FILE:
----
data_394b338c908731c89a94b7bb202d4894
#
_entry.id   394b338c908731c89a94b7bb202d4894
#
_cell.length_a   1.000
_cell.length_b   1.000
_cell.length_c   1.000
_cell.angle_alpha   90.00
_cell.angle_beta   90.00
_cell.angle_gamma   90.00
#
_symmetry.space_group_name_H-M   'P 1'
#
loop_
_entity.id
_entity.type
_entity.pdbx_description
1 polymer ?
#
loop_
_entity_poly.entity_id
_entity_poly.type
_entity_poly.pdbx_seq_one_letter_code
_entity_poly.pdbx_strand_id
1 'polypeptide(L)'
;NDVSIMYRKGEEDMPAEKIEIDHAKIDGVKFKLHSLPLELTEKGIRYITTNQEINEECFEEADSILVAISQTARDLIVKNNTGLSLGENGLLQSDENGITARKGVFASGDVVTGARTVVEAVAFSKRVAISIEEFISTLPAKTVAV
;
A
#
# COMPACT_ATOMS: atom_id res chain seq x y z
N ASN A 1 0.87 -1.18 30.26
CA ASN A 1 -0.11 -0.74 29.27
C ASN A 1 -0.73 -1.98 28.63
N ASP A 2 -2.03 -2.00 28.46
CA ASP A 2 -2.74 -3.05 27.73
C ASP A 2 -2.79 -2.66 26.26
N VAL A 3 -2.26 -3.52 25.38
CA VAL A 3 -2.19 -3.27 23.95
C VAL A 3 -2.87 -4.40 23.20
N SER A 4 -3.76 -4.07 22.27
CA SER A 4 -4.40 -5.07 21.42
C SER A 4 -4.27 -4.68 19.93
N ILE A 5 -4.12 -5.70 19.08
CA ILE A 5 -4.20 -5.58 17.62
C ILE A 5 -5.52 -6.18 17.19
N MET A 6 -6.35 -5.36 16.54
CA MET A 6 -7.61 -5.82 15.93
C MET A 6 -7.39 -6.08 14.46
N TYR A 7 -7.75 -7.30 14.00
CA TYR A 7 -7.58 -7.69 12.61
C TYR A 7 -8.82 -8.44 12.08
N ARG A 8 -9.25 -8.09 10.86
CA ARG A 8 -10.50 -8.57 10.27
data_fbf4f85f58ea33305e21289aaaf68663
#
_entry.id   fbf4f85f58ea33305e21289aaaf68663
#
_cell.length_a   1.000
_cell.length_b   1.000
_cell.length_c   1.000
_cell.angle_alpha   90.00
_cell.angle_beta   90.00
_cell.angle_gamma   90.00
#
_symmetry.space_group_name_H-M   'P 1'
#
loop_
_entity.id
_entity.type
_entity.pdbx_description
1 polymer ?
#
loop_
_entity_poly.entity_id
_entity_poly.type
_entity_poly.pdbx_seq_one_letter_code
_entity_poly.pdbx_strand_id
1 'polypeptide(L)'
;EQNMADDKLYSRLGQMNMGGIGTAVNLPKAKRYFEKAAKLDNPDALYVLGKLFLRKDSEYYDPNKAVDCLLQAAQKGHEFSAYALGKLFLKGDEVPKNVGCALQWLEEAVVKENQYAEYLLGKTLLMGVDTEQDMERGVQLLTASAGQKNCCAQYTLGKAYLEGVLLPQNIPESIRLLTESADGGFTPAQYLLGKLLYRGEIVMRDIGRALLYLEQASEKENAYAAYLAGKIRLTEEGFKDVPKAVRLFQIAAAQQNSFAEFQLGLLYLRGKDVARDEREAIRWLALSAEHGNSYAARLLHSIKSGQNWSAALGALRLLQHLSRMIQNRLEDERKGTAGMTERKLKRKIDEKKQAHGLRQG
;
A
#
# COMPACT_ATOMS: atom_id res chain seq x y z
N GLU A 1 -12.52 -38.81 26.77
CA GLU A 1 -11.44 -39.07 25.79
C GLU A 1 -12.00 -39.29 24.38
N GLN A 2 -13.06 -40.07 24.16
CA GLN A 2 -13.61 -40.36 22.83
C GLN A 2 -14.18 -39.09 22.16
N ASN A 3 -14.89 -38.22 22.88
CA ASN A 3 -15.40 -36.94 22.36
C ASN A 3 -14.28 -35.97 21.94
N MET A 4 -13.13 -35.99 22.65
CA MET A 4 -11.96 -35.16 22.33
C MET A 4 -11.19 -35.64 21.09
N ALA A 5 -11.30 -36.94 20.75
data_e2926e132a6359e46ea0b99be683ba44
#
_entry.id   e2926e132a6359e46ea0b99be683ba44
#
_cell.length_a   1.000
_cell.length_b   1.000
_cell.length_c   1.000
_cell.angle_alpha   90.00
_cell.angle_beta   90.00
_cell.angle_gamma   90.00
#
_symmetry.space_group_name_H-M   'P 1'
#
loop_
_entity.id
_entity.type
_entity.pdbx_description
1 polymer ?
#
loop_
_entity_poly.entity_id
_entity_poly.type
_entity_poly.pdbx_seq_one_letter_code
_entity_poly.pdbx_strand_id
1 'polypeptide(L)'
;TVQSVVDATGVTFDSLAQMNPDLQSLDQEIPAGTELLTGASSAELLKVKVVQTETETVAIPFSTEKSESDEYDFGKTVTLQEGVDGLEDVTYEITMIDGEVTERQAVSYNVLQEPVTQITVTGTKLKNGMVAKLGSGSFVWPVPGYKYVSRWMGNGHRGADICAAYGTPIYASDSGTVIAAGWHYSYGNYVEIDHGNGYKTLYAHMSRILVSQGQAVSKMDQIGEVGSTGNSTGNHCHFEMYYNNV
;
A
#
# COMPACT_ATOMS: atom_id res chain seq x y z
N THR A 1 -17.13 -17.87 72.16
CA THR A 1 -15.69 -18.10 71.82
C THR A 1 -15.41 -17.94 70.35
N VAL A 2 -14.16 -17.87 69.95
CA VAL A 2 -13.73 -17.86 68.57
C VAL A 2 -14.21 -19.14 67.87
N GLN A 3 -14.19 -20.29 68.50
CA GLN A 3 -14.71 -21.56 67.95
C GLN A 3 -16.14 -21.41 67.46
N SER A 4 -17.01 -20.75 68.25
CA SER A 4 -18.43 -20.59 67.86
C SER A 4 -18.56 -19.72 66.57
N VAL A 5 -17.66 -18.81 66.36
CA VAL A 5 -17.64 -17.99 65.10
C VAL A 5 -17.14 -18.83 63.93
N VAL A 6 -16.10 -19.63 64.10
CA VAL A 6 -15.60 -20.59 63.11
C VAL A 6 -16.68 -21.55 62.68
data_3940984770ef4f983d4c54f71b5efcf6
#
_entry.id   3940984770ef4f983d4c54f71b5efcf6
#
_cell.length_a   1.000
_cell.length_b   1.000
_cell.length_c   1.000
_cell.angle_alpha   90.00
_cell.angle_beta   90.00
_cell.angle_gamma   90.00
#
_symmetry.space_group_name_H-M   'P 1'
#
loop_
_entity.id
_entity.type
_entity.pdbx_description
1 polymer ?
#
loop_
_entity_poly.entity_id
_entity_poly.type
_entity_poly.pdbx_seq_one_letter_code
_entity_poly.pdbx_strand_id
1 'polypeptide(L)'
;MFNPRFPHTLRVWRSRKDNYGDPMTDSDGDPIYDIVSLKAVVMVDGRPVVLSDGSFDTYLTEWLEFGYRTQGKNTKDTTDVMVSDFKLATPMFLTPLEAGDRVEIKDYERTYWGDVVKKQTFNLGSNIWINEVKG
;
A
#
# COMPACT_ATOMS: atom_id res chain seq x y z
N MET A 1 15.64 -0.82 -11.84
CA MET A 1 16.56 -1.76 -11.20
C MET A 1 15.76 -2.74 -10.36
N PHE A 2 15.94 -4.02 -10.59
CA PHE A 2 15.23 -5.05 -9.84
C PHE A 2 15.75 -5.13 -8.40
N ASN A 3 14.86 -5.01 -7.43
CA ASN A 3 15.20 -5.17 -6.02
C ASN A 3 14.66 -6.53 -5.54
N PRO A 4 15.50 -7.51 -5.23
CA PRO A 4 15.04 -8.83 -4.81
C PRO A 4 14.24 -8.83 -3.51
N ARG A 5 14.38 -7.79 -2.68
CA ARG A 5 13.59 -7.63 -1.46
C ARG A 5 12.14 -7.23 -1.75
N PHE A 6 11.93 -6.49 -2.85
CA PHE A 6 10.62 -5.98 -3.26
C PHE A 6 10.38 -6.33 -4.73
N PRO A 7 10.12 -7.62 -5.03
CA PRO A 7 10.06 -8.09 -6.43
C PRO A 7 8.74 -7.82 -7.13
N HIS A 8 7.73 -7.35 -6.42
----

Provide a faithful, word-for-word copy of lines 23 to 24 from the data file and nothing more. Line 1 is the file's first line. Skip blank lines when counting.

_entity_poly.pdbx_seq_one_letter_code
_entity_poly.pdbx_strand_id